I love the current trend for more and more interactive picture books for kids. Sure, we all read Pat the Bunny, and lift the flap books (which inevitably lose their flaps to grubby toddler paws.) but the marvelous books on this list require kids to participate in the act of reading in such a way that would put any iPad app book to shame. So turn off that electronic device and open an interactive picture book.
I’ve organized the books on the list according to age so you can find something for everyone! For my purposes, “interactive” doesn’t just mean touching, although almost all of these books require touching. It means “participation required.” Happy Reading! (Note: covers and titles are affiliate links.)
Interactive board books for babies and toddlers
Touch and Explore series by Xavier Deneux. Chronicle Books publishers has several new series for babies and toddlers that I really like. These books encourage kids to feel new textures and lift flaps as they learn about animals in their native environments.
The Busy Baby series by Sara Gillingham is quite clever. Each book contains a face which rotates around to reveal either a happy face or a sad face. Parents can talk about the emotions involved in each scenario presented in the two page spreads.
Touch, Think and Learn series is by the same French author as the Touch and Explore books. These are cool because each two page spread includes raised and depressed shapes so kids can trace the images.
Classic interactive books for toddlers and babies:
Interactive picture books for preschoolers (and up!)
Press Here by Hervé Tullet. What is it with French children’s authors and totally awesome interactive picture books for kids? This is my go-to book when purchasing a gift for any child aged 1-3. Each page asks the child to perform a task, such as pressing a colored dot or blowing on the page. When the page is turned, the landscape has magically changed.
Mix It Up! Using the same interactive format as Press Here, Mix it Up! focusses on color mixing. Kids will love it and parents will love the fact that there is no “on”button.
Like its predecessors, Let’s Play! is a tech-free delight. The text asks kids to perform certain actions which then result in a playful journey, including a bit of an emotional ride.
Cat Secrets by Jef Czekaj. Three cats prepare to read a manual about cat secrets, but first they must ensure that no cats are around to eavesdrop. Kids will have to prove that they are cats in order to listen in. Will your kids make the cut? Utterly delightful.
There are Cats in this Book, by Viviane Schwarz, is a book I completely adore. This book captures their quirky, lovable-ness perfectly. Three cats explore the world in lift the flap style, engaging with the reader. Somehow I missed the fact that she wrote a third book, Is There a Dog in This Book? I can’t wait to read it!!
From Head to Toe by Eric Carle. I used to read this book when I volunteered at library story time. I love how each page asks kids to perform an action, just like the animal on the page.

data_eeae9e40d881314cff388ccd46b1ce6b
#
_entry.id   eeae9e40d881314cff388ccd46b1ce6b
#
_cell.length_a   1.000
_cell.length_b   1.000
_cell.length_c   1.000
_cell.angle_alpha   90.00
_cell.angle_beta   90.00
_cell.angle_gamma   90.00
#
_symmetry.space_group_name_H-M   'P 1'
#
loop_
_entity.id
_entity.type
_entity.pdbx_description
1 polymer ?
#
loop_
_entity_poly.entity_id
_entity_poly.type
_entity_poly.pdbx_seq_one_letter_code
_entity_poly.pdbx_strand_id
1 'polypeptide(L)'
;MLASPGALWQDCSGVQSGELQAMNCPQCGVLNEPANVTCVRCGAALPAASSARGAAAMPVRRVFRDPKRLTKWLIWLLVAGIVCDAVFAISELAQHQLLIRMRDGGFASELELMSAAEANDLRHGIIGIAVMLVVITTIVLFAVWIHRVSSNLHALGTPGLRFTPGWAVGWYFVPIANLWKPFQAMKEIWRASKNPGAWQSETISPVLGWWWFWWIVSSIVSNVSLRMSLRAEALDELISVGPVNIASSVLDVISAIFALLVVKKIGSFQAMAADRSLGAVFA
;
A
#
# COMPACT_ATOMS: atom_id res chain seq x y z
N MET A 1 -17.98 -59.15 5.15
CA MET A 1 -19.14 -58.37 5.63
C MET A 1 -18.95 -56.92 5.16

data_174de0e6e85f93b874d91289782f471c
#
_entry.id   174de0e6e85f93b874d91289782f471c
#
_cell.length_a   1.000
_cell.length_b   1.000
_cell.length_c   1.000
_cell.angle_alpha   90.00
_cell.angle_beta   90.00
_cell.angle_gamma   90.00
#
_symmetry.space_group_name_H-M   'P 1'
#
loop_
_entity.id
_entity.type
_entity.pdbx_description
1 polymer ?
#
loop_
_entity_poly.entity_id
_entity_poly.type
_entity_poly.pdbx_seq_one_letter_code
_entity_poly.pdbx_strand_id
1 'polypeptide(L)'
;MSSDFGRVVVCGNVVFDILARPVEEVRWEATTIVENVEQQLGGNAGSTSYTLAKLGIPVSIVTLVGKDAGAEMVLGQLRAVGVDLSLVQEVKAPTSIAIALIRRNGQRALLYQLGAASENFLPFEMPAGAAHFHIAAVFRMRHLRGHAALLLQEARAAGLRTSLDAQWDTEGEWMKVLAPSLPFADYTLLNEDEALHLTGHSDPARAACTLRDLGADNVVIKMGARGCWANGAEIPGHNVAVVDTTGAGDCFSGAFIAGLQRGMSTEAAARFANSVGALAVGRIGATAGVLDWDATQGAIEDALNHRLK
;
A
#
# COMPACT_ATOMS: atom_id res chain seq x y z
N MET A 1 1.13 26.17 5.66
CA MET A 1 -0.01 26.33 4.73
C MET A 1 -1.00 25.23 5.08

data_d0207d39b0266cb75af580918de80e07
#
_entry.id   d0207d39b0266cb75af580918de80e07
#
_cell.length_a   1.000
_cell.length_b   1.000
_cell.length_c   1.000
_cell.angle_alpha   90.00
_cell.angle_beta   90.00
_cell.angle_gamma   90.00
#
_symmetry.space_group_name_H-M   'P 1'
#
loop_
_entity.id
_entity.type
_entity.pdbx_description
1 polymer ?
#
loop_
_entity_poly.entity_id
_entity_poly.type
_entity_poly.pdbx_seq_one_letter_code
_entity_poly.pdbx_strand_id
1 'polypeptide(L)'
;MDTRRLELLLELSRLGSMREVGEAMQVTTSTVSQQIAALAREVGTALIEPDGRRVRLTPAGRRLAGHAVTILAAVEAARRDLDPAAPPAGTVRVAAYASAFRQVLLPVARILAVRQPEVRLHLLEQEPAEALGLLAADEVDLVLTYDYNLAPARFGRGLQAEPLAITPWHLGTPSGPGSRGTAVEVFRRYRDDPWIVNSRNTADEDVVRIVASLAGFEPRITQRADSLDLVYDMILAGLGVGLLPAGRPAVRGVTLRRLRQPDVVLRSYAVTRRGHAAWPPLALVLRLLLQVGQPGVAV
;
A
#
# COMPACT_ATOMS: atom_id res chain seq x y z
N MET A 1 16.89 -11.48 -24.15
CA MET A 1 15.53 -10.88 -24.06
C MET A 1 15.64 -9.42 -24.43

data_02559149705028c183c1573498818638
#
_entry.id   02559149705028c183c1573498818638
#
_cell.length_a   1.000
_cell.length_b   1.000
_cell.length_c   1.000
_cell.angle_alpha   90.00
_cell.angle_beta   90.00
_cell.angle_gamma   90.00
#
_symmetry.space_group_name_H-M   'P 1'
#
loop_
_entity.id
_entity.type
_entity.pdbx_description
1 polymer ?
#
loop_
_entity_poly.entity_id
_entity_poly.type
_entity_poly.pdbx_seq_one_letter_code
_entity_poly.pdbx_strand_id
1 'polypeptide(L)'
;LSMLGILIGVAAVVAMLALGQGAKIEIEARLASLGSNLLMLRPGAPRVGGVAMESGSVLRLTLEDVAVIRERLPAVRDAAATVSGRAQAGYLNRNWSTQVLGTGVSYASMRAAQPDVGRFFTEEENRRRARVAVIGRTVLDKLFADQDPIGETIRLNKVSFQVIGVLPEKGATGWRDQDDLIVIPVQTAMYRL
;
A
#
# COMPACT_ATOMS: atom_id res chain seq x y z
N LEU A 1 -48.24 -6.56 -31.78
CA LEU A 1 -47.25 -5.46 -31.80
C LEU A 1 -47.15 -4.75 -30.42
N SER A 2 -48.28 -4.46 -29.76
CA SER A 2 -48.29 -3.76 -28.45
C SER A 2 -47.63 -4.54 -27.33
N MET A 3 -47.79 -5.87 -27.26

Tap the Magic Tree by Christie Matheson is similar in concept to Press Here and its companion books. Kids tap, rub, jiggle the book and more in order to take a tree on a journey through the seasons.
More Bears by Kenn Kesbitt. In this very funny picture book an author is writing a book with no bears in it. None. No bears. But someone wants bears. MORE bears. How many bears can fit in the book, anyway? Kids will be laughing and shouting, “more bears!!” until they start shouting “more chickens”? (Sorry, you’ll have to read the book to know what I mean.)
Warning: Do Not Open This Book! and Please, Open This Book!. Both of these books are sure to delight. What do you do when you are told not to read a book? What about when you are supposed to read a book but someone has closed it? A group of monkeys will help you sort things out. But be warned, you may giggle.
Interactive picture books for Grade School Kids
Spells by Emily Gravett. This book operates on the same level as the exquisite corpse game. A frog finds a magic spells book and attempts to use it in order to turn himself into a prince. The success, or failure, of his magic meddling is all dependent on how you turn the pages to get to the end of the story and of course you can change the path (and even the words) at any time.
New York in Pajamarama by Michael Leblond and Frederique Bertrand, which also comes from France, (!) is one of the coolest books whose illustrations seem to move! A sleepless boy who travels around New York City in his pajamas, over all the dizzying heights and swirling traffic. When readers slide the accompanying black-lined acetate sheet over the illustrations, it creates the illusion of movement. This books continues to be a favorite in our house.
Robo-Sauce. I’m not even sure how to describe this book that turns into a robot. Let’s just say, you have never seen anything like it. A boy loves robots and when her learns of a secret sauce that turns things into robots… well, that changes everything.
I would also like to give a shout out to the ultimate interactive picture books for kids: wordless books! Wordless books encourage kids to use their imagination to weave stories and engage with books in wonderful ways. If you don’t believe me, read these tips for how to make reading wordless books magical and start your journey with this list of wonderful wordless books.
More lists you will like:
- Toddler books I’ll miss reading
- Multicultural books for babies
- Metafictional picture books
- Find what you want in our index of book lists.
PS. A few years ago I created this list of interactive books for the blog Hands On As We Grow. Check it out!